In the first fifty pages of Goodnight Nobody, I was treated to enough descriptions of people's clothing to make me run away screaming. When you include the excessive description of hair styles, skin, facial features, decor, architecture and the tiresome dropping of brand names left, right and center... well... ARRGGHHHHHH!!!
To give you an idea of how focused on (IMO) the wrong kind of description this author is, let me share with you a passage from page 10, where the protagonist finds a body:
"Oh, God!" I clapped my hand against my mouth and grabbed onto the countertop to keep myself from sliding to the floor. Kitty had gone for the same upgrades that Ben and I had picked. Her countertops were granite, her floors were pickled maple, and the French doors leading to the garden had leaded glass insets. There was a Sub-Zero refrigerator and a Viking range, and between them was Kitty Cavanaugh, facedown on the floor with an eight-inch carbon-steel Henckels butcher's knife protruding from between her shoulder blades.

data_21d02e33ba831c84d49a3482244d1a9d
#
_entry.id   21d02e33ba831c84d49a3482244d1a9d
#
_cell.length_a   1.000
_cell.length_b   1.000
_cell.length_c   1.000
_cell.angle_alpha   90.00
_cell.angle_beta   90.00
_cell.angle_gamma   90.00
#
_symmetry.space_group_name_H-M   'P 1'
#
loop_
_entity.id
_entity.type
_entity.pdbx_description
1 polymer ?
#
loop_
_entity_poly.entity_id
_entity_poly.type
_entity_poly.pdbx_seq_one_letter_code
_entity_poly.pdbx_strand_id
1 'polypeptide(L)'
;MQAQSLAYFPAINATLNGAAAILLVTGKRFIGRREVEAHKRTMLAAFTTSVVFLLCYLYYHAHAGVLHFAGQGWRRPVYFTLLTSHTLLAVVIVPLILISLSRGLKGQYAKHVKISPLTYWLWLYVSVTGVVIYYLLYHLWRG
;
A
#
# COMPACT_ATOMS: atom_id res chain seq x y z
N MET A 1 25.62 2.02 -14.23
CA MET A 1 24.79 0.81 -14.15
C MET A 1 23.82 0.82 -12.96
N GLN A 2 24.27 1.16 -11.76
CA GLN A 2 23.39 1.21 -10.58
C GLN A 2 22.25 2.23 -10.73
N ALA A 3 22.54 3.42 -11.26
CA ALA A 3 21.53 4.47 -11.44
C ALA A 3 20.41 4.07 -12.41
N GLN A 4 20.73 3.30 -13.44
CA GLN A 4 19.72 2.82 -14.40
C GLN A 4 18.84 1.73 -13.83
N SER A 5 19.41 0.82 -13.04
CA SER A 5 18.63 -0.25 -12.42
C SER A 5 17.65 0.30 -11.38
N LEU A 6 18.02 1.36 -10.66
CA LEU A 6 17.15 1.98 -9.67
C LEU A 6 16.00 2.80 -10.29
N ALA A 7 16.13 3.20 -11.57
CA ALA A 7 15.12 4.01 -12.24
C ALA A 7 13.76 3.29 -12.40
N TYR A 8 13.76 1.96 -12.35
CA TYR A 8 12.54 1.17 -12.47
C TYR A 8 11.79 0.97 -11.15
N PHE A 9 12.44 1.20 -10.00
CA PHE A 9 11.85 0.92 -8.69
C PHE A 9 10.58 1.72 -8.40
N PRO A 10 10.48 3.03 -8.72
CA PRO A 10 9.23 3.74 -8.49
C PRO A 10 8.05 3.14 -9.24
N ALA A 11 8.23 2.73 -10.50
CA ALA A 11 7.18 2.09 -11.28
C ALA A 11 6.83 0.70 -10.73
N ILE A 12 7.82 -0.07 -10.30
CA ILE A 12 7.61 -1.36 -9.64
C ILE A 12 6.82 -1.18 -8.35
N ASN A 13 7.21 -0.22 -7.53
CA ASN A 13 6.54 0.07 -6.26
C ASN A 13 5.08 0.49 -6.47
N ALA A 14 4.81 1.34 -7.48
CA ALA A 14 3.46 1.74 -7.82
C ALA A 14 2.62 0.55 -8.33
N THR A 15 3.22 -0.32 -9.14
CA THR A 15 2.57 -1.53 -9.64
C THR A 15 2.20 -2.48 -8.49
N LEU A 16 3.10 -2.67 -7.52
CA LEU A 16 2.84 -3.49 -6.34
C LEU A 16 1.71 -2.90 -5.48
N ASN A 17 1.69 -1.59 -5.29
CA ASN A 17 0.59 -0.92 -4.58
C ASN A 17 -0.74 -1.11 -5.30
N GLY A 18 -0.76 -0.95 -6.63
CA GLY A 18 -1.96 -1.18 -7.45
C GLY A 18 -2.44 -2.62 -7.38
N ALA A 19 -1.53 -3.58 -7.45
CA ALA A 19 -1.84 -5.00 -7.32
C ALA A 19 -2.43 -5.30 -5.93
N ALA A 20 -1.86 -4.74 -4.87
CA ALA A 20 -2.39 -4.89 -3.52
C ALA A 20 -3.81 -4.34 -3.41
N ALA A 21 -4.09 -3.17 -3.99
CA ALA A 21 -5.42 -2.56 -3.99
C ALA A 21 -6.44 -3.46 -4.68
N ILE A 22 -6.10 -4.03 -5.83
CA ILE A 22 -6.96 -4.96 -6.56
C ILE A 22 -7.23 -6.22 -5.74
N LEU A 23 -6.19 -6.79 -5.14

Umm... hello? You just found your pal stabbed to death on the floor, and you're taking a moment to assess her decor choices, drop a couple of appliance brand names and notice what kind of knife the killer used? This would be the kind of reaction I'd expect from a hardened crime scene detective with a curious preoccupation with kitchen decor, but it doesn't ring true from a suburban mom who has presumably never seen a murder victim in her life.
Unfortunately, though this may well be an interesting mystery, the writing style didn't pull me in. Even if I could get past all the descriptions, I didn't think the people in this book felt real. They all seemed like shallow caricatures: the suburban stepford wives, the world-weary cop, the distant workaholic husband, the single best friend who can't find a husband but is great with your kids... etc, etc.
So I'm going to close this one, and give Jennifer Weiner one more chance with Little Earthquakes.